What is the next big thing in technology?
For more than three decades, the Oklahoma Center for the Advancement of Science and Technology has worked to diversify and grow the state’s economy by supporting groundbreaking research and innovation.
Our suite of peer-reviewed support programs has led to breakthrough technologies developed here in Oklahoma ranging from new medical devices to life-changing therapeutics to critical electronics flown on NASA missions.
The results have been impactful growth of new businesses and jobs created across the state.
Our performance metrics reveal that legislative appropriations for OCAST and our partner organizations in what we call the Oklahoma Innovation Model have resulted in over 21,000 new Oklahoma jobs in the last five years alone and helped to launch or support approximately 200 businesses over the past three decades.
But we haven’t declared “mission accomplished.”
At OCAST, we’re looking over the horizon at the next wave of disruptive technologies and are prepared to support Oklahoma innovators as they develop new products, services and companies that result in high-paying jobs for Oklahomans.
Oklahomans are pushing groundbreaking developments in genetics, weather science, unmanned aerial systems and what is known as the Internet of Things.
Oklahoma boasts some of the nation’s leading experts who are advancing DNA sequencing technologies. Scientists at Oklahoma City’s DNA Solutions are leaders in using DNA sequencing to conduct forensic investigations and establish ancestry and animal lineage. The Oklahoma Medical Research Foundation operates a next-generation DNA sequencing facility that aids important research in treating and solving medical conditions. And the Forensic Science Institute at the University of Central Oklahoma annually produces dozens of new DNA technicians and scientists.
Advanced weather technology is another area in which Oklahomans are leading the way in developing next-generation precision modeling and forecasting techniques. Weather researchers at the University of Oklahoma are employing drones to explore the atmosphere with a precision that is leading to faster and more accurate weather forecasts and early-warning systems that can save lives and mitigate property damage.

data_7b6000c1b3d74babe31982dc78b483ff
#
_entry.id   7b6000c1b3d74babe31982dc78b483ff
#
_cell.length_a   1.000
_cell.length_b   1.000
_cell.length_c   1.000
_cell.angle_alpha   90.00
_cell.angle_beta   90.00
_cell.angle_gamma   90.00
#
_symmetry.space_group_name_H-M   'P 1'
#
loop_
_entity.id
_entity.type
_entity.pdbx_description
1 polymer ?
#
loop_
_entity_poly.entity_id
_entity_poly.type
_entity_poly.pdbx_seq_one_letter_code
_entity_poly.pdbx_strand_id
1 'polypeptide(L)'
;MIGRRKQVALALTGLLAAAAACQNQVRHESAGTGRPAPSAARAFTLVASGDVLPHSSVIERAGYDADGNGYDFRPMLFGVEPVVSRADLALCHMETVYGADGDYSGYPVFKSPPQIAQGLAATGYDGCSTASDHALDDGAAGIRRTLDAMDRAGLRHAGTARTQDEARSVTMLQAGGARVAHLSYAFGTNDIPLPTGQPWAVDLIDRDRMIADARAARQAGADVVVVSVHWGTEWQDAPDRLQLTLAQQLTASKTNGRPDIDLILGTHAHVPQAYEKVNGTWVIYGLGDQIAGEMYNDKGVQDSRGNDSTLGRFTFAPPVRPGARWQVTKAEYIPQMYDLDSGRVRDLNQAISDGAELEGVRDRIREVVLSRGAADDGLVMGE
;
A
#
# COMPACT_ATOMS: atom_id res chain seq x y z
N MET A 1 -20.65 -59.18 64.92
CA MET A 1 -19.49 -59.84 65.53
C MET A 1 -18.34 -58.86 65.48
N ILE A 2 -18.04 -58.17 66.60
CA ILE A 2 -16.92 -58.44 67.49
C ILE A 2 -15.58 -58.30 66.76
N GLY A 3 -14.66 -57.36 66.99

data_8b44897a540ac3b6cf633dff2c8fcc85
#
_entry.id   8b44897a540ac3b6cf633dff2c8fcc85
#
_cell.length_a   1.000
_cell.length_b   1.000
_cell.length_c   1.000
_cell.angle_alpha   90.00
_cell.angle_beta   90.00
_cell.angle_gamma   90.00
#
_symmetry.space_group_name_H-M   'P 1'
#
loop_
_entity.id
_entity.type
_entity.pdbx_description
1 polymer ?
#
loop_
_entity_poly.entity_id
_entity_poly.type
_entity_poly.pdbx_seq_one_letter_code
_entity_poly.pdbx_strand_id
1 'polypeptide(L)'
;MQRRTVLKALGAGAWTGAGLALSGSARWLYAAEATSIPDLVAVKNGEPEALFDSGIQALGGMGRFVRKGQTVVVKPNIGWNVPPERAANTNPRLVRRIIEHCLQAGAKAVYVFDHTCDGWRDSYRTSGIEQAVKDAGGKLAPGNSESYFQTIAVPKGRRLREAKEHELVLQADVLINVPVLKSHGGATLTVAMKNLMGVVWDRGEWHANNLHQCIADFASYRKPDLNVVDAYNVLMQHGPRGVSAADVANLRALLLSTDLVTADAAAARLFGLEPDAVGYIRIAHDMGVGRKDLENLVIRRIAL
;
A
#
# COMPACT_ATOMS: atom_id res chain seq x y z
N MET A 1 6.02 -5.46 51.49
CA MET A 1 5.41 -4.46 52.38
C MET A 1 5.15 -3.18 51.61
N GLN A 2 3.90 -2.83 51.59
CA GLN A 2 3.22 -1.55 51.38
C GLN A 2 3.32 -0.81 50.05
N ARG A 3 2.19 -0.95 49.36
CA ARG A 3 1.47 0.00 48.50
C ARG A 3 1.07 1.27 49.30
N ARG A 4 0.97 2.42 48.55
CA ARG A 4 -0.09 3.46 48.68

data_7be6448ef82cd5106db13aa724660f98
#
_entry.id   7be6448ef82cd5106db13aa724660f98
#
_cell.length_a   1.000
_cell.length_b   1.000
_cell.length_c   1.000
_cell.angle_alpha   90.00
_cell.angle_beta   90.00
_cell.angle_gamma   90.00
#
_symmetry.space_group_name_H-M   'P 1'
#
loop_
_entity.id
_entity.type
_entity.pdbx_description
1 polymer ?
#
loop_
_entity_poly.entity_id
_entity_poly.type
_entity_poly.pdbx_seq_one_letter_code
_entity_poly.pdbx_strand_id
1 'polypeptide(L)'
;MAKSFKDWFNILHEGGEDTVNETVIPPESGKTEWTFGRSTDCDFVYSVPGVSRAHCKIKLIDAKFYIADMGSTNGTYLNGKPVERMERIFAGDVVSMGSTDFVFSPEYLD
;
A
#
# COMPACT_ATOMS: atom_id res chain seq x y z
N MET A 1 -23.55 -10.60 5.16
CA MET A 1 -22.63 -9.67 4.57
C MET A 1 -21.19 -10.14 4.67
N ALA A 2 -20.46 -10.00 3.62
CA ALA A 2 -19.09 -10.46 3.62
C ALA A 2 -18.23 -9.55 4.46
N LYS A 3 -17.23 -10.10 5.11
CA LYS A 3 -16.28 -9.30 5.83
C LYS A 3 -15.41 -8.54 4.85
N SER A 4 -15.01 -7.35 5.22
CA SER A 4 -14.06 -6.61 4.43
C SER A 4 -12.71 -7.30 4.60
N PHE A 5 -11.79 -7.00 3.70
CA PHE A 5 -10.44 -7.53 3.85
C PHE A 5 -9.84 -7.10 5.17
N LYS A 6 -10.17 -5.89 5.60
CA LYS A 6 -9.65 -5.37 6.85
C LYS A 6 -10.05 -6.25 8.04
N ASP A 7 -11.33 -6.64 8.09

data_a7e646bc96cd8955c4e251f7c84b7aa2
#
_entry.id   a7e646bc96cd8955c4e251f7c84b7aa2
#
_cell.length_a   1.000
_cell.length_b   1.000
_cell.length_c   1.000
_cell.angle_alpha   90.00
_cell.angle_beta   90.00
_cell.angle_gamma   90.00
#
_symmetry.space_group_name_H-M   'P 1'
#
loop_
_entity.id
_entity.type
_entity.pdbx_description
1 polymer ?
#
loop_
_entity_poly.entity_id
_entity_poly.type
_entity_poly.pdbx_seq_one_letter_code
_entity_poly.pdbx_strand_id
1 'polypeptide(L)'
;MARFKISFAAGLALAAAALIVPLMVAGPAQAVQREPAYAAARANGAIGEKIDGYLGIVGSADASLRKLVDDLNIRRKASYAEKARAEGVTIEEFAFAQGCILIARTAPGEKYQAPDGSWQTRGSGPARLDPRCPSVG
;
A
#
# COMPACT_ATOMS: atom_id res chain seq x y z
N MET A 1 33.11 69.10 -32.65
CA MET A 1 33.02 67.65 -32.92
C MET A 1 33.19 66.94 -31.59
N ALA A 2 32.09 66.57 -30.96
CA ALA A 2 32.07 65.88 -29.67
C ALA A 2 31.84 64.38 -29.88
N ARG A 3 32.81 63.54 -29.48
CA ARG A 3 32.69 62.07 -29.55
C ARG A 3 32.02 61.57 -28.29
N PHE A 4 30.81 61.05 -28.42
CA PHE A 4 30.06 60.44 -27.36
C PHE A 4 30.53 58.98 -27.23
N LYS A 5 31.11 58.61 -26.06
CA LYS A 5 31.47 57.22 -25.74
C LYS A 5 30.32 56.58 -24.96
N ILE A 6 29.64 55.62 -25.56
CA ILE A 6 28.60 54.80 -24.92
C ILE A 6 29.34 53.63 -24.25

Engineers at the Unmanned Systems Research Institute at Oklahoma State University are designing autonomous unmanned aerial vehicles that can help predict formation of tornadoes. Weather is just one of a multitude of new areas where drones are making valuable contributions, which include precision agriculture, package deliveries, infrastructure inspection, perimeter monitoring, law enforcement and other applications.
The Internet of Things will connect your digital devices to provide real-time monitoring of critical equipment such as cooling units, appliances and even remote locations such as oil well drilling rigs. An Oklahoma City company, Digital Six Laboratories Inc., has created both hardware and software technologies that enable enhanced monitoring for restaurants, hospitals, research laboratories, energy companies and more. Truly, our world is increasingly digital.
Other areas growing in importance to Oklahoma include data analytics, cybersecurity, collaborative robotics (“cobots”) and other technologies that can be used in manufacturing, energy production and new treatments for vision-related disorders.
So, what is the Next Big Thing? Is it a cure for cancer? A trip to Mars for extended human stay? Real-time monitoring of grocery store cooling units? Quantum computing? Augmented, virtual or mixed reality?
As the state’s agency for development, technology transfer and commercialization, OCAST is helping Oklahoma innovators across the state as they pursue the “Next Big Thing.”
Michael Carolina is the executive director of the Oklahoma Center for the Advancement of Science and Technology.
This is a syndicated post. Read the original post at Source link .